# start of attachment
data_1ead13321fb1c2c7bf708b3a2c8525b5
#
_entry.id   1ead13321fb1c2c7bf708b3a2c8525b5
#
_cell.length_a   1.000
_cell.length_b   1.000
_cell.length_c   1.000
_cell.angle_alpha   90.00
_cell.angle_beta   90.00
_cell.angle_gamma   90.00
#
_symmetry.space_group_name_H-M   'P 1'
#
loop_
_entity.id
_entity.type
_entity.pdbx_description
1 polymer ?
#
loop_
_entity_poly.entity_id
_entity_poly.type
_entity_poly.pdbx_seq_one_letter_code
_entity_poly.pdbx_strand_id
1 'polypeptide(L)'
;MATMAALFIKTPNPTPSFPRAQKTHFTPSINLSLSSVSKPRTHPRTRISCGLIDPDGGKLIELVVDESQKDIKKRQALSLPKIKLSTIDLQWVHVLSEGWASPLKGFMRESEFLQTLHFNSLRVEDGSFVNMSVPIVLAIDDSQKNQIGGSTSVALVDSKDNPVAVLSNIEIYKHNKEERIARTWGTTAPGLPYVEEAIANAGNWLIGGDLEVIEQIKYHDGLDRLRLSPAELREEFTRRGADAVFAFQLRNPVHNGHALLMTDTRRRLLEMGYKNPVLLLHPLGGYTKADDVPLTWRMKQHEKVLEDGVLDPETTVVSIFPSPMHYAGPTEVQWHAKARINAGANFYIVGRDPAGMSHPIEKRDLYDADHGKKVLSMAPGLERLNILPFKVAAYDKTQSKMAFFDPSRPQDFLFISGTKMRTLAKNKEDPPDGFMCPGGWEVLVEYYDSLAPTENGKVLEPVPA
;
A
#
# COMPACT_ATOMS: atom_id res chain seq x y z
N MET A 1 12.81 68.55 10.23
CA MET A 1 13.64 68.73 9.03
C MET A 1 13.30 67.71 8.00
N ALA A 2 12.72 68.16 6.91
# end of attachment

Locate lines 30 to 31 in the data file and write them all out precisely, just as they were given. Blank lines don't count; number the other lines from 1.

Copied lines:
# COMPACT_ATOMS: atom_id res chain seq x y z
N MET A 1 12.81 68.55 10.23